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Disambig If you're searching for the upcoming Unreal Tournament reboot, you might want to check Unreal Tournament 4.

Unreal Tournament is a first-person shooter video game developed by Epic Games and Digital Extremes, and published by GT Interactive. It was released for Microsoft Windows on November 30, 1999. Retrospectively, the game has also been referred to as UT99 or UT Classic to differentiate it from its numbered sequels. The game is based on the same technology that powered Unreal, but the design of UT shifted the series' focus to competitive multiplayer action, a trend at the time: id Software's Quake III Arena was released only ten days later.

Synopsis Edit

"This is a challenge. To anyone who ever took a man down in a 3D shooter, and liked it. This is your last chance to prove that you are the best of the best. This is the gladiatorial arena of the future. This is a single-player trial by fire. A heavyweight deathmatch championship of the universe."
UT Boxart description

Overview Edit

Unreal Tournament was designed as an arena FPS, with head-to-head multiplayer deathmatches being the primary focus of the game. The game's single-player campaign is essentially a series of arena matches played with bots. For team matches, bots are again used to fill the roles of the player's teammates. Even on dedicated multiplayer servers, bots are sometimes used to pad out teams that are short on players.

UT is known and widely praised by critics and players alike—primarily for its bot A.I., the product of programmer Steve Polge who had earlier risen to fame by designing the Reaper bot for Quake II, one of the earliest examples of an effective deathmatch bot. The player can choose a bot skill level (anywhere from "Novice" to "Godlike") or set it to automatically adjust to the player's performance. Bots can be further customized by changing names, appearance, accuracy, weapon preferences, awareness, and so forth.

Development history Edit

Unreal Tournament was originally planned as just an expansion pack to Unreal.[1] When it was realized that the multiplayer aspect of Unreal was popular and something that people sought after, Epic began working on a multiplayer expansion pack for the game to fix the problems with online play. At some point during its development, it became clear that the number and extent of the changes to the Unreal codebase that Epic was required to make made Unreal Tournament too incompatible with Unreal. In fact, according to Tim Sweeney, the game has between 200 and 300 C++ classes.[2] Thus the expansion pack was broken off from Unreal and made into a standalone game. Unreal Tournament contains nearly all of the content present in Unreal, except for the maps and music.

Every map from Unreal, including the 10 default maps; the Fusion Map Pack maps; the Return to Na Pali maps; the GW Press Addon maps; the cut maps DmMorbfanza, DmSplash, DmEclipse and DmDespair; and the 3DFX/S3TC Demo maps, were considered for the game. Ultimately, only Curse, Deck16 and Morbias were selected for the retail version as DM-Curse][, DM-Deck16][ and DM-Morbias][; with Cybrosis, HealPod, Mojo and Shrapnel making it through the Epic Bonus Pack as DM-Cybrosis][, DM-HealPod][, DM-Mojo][ and DM-Shrapnel][.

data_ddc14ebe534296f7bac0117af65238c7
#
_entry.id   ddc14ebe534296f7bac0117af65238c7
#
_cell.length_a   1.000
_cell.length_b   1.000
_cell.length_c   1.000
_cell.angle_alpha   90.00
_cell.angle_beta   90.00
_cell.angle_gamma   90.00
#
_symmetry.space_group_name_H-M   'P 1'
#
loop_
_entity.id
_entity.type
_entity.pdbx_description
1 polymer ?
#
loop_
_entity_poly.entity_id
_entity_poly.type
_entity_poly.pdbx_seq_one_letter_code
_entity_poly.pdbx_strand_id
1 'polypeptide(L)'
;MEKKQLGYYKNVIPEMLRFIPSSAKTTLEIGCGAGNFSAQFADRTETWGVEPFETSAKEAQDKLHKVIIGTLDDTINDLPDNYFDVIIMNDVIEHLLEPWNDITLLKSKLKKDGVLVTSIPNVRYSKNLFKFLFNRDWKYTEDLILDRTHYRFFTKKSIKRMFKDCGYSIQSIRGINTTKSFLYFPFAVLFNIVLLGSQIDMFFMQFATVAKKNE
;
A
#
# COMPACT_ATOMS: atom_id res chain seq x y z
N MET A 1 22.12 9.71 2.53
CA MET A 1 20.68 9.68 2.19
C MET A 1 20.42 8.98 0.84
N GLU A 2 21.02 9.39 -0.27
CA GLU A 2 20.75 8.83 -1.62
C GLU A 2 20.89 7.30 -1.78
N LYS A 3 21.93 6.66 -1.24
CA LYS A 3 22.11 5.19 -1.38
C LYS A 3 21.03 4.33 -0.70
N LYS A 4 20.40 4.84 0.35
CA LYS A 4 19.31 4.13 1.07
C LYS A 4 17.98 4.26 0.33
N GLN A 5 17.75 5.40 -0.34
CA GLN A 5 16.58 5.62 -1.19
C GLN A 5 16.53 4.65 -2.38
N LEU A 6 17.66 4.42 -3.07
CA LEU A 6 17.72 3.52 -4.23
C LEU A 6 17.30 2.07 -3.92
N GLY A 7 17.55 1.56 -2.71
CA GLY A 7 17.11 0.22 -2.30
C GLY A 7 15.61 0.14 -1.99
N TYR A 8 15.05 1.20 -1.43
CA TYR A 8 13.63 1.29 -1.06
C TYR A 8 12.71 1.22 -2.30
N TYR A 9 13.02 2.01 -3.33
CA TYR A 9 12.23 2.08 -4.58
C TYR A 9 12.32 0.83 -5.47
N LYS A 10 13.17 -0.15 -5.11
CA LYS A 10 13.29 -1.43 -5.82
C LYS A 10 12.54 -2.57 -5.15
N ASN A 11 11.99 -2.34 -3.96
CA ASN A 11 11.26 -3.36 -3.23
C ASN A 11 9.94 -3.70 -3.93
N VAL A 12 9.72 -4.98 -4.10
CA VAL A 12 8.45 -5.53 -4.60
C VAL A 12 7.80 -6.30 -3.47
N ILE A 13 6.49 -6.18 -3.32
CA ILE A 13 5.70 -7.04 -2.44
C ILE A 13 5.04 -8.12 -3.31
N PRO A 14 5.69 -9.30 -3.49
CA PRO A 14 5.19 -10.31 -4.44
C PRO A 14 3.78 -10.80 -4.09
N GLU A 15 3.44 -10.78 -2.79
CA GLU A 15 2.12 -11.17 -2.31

4-team CTF was planned for Unreal Tournament, but was dropped halfway through development. According to Alan Willard, this was so mod makers could implement the mode.[3]

The first publicly available version (version 322) of the demo was released on September 17, 1999. A version 321 was briefly and accidentally made available to the public the night before, but was rapidly withdrawn.

The version 322 demo is for use with 3dfx video cards only. This early version of the demo omits DM-Tempest.

A patch was provided to update version 321 to 322.[4] Two days later, a patch to the 3dfx-only demo was provided to correct a server crash that occurred whilst using the Web-based remote administration facility.

The first full demo (and a patch to the 3dfx-only demo to convert it to the full demo) was released September 28, 1999. This took the demo to version 338. A Version 338a demo intended to test a server map change problem was accidentally released but rapidly disowned by Epic. The Version 338 demo is not compatible with the final version of the full demo.

A final demo for Unreal Tournament was released on October 19, 1999[5] and contains 5 maps from the game; one map for each gametype. The demo has the maps CTF-Coret, DM-Morpheus, DM-Phobos, DM-Tempest, and DOM-Sesmar.

The Linux version of the Version 348 demo was released October 20, 1999. According to Tim Sweeney, the reason of why UT didn't have good OpenGL support is purely because of market share (at the time, DirectX was the main API used for development).[6]

An additional patch to the version 348 demo to fix a crash whilst playing back recorded demos was released on October 20, 1999.

An additional patch to update version 348 servers was released November 9, 1999. Network compatibility is unaffected by this patch.[7]

Secret Level, the development house who ported the game to the Sega Dreamcast, were contacted by Infogrames (the publisher of UT) to see if they would port UT to the console. Most other developers thumbed down the proposal. Meanwhile, Epic did the PS2 version in-house, and Secret Level was able to use a lot of their hard work on "consolizing" the game.[8] This version also had to branch drastically from the PC version, to the point that the PC version couldn't really use the DC maps, aside from the dedicated servers used to run the servers at SegaNet.[9]

Release dates Edit

  • November 23, 1999 - Unreal Tournament (PC) - 2 CDs
  • January 19, 2000 - Unreal Tournament (Mac)
  • October 26, 2000 - Unreal Tournament (PS2) - 1 DVD
  • October 27, 2000 - Unreal Tournament: GOTY Edition (PC) - 2 CDs
  • March 14, 2001 - Unreal Tournament (DC) - 1 RD-Rom
  • March 21, 2001 - Unreal Tournament: GOTY Edition (Mac)
  • August 29, 2001 - Totally Unreal (PC) - 4 CDs
  • November 6, 2006 - Unreal Anthology (PC) - 1 DVD

Game content Edit

Gamemodes Edit

Main article: Unreal Tournament Single player

The game contains the following gamemodes: Deathmatch, Team Deathmatch, Domination, Capture The Flag, Assault and Last Man Standing. There's a seventh mode, called Tournament Darkmatch, however, it doesn't have its own maps.

Assault maps for Unreal Tournament
Capture The Flag maps for Unreal Tournament
Bonus Packs 1-4: CTF-BeatitudeCTF-Cybrosis][CTF-Darji16CTF-EpicBoyCTF-Face-SECTF-Face][CTF-HallOfGiantsCTF-HighCTF-Hydro16CTF-KosovCTF-Noxion16CTF-NucleusCTF-OrbitalCTF-Ratchet
Console maps: CTF-PhalanxCTF-SepulchreCTF-SpiritoCTF-StormFrontCTF-Sundial